In the year to December 2011 power generation grew 7.5 percent to 11,522 GWh.
Sri Lanka raised power tariffs in February 2011, after credit-financed thermal power generation using imported petroleum amid a drought helped drive the country into a balance of payments crisis. Higher tariffs encourage efficient usage.
Sri Lanka's balance of payments pressure began around June 2011, due to surge in credit by state energy enterprises to manipulate prices and lost taxes by which were ultimately accommodated with central bank credit (printed money).
The rupee fell to 132 rupees from 110 though energy tariffs were raised, and interest rates were also raised to prevent money printing.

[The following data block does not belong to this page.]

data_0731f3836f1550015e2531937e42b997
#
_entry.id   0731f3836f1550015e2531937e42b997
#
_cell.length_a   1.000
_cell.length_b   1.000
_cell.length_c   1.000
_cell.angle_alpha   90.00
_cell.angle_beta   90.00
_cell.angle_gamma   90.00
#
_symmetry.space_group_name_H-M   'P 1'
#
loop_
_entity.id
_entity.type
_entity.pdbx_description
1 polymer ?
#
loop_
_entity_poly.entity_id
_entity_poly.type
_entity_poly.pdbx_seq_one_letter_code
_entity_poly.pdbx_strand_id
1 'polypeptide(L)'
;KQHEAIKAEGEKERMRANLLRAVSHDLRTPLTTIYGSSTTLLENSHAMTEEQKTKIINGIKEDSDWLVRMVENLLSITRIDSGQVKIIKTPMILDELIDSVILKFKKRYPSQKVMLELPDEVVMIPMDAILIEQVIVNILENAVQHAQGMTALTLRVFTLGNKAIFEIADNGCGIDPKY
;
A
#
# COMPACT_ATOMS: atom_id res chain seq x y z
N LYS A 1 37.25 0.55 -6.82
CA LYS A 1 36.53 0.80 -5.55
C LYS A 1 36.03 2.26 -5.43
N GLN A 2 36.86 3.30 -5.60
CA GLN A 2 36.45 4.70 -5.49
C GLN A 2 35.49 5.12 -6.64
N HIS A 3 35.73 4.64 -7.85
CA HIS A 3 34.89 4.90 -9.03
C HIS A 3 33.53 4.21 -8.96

Analysts point out that if energy prices were raised in the first place, along with some monetary tightening, the rupee would not have fallen.
Hydro power generation, by state-run Ceylon Electricity Board plunged 63 percent to 1,072 GWh up to June 2012 from a year earlier while its thermal generation rose 134 percent to 1,906 GWh.
Generation by private producers rose 55.5 percent to 2,893GWh. Non conventional renewable energy - mainly mini-hydro and some wind - rose 8.2 percent to 60GWh.
Private thermal and renewable energy totaling 2,894GWh was 49.7 percent of total generation.During the month of June power generation rose 2.0 percent to 982GWh. CEB's hydro generation fell 57.1 percent to 164GWh and thermal rose 126 percent to 344GWh.
Thermal generation by private producers rose 10.5 percent to 473GWh and non conventional renewable energy rose 25.7 percent to 21GWh.
In the third quarter of 2012 Sri Lanka imposed power cuts, the first in a decade after a Chinese built coal plant broke down.